State Farm weathers downturn By Rachel Wells rwells@pantagraph.com

BLOOMINGTON — A year of natural disasters left dents in the 2011 profits of Bloomington’s largest employer, but where jobs are concerned State Farm began 2012 with good news locally and across the nation. Tornadoes and hurricanes were partly to blame for State Farm’s $400 million drop in net worth in 2011, to $60.8 billion. The drop includes a $200 million decrease in worth related to the company’s unaffiliated stock portfolios. “We’re still in a position where we can continue to make promises,” said State Farm spokesman Dick Luedke. Despite the decline in gains for the company, by 2012 State Farm was ready to announce the return of nearly 3,000 jobs lost through attrition during the recession. About 300 of those jobs will be based in the Twin Cities, where State Farm’s employment level dropped by about 150 employees, to about 14,900 through 2011. The company in 2011 also moved forward on a wide variety of initiatives meant to reach customers in new ways, said Tim Van Hoof, assistant vice president of marketing. As 2012 approached, and along with it the company’s 90th anniversary, State Farm in December an-

The Pantagraph/STEVE SMEDLEY

Stark Excavating crews using two excavators work on the basement of a building at 2201 E.Washington St. in Bloomington on Nov. 29. Buildings at 2201 and 2203 E. Washington, owned by State Farm, have been razed in preparation of a future green space area. nounced that it would change its trademark symbol. The nearly 60year-old logo took on a sleeker look for better compatibility with newer mobile technologies and consistency across the company’s various marketing efforts. The company also continued to introduce new mobile phone applications, including a motion-measuring device that provides drivers with feedback on their techniques.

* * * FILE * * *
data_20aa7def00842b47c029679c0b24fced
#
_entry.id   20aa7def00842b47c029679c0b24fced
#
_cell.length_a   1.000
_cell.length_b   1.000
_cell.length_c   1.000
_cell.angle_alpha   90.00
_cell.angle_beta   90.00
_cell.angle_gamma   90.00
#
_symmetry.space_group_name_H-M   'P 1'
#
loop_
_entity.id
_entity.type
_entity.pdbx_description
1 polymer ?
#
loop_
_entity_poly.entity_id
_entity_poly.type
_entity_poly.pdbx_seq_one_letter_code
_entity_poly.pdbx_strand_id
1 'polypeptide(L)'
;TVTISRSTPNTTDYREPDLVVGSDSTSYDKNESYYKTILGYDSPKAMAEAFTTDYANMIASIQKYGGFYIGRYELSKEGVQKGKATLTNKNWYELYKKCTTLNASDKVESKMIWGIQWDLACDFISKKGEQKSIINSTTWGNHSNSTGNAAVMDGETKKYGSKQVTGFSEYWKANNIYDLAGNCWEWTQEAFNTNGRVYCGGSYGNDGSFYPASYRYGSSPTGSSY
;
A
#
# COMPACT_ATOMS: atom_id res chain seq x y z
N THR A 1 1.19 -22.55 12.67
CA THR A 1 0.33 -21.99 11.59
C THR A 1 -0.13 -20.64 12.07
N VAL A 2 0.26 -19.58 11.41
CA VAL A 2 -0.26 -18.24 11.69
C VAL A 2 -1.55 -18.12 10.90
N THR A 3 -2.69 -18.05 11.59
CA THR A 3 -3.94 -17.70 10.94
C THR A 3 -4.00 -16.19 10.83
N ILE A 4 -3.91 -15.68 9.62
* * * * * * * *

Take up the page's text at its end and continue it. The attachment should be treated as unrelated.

The new logo and mobile phone apps, as well as efforts like Chicago’s Next Door Cafe that offers free insurance counseling with customers’ coffee, are meant to reach new audiences, Van Hoof said. “Yes, it’s about a new target audience but also about the changing world we live in – a hyper-connected world,” he said. “We need to make sure our brand is viewed that way.”

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ANNUAL REPORT 3 • Tuesday, March 20, 2012 • 3

1062296 106229 229 96


4 • ANNUAL REPORT 3 • Tuesday, March 20, 2012

Steve Stockton

Bloomington resilient in tougher times T

ed policing approach adopted a few years ago, and overall results are encouraging in areas that had been experiencing increased crime. From a hardware perspective, the transition to the Starcom 21 radio system was completed in 2011, so local police agencies can now all directly communicate when coordinated response is required. In 2011, the city council also authorized the construction of a new fire training facility that will provide hands-on emergency training for firefighters. This facility has attracted the interest of other local fire departments and will help the entire county. Single-stream recycling was added to the city’s curbside recycling program, eliminating the need for citizens to separate their recyclable paper and containers. Based upon operating results, the city was able to refinance about $5 million of the $29.5 million in coliseum debt issued in February 2012. With a lower interest rate and accelerated paydown period the city was able to save about $3.5 million. The city accelerated the retirement of $1.2 million in debt incurred within the Market Street TIF three years early. Finally, the city refinanced $8.2 million in pension debt to take advantage of low interest rates. Over the past few years, most of the city’s progress has been strengthening its financial position and infrastructure, absorbing some pre-recession building projects, and finding better ways to do its work. With the economic downturn, this has been an ideal time to rethink our principles and processes, reorganize and build the foundation for renewed activity after the national economy improves. Stockton is mayor of Bloomington.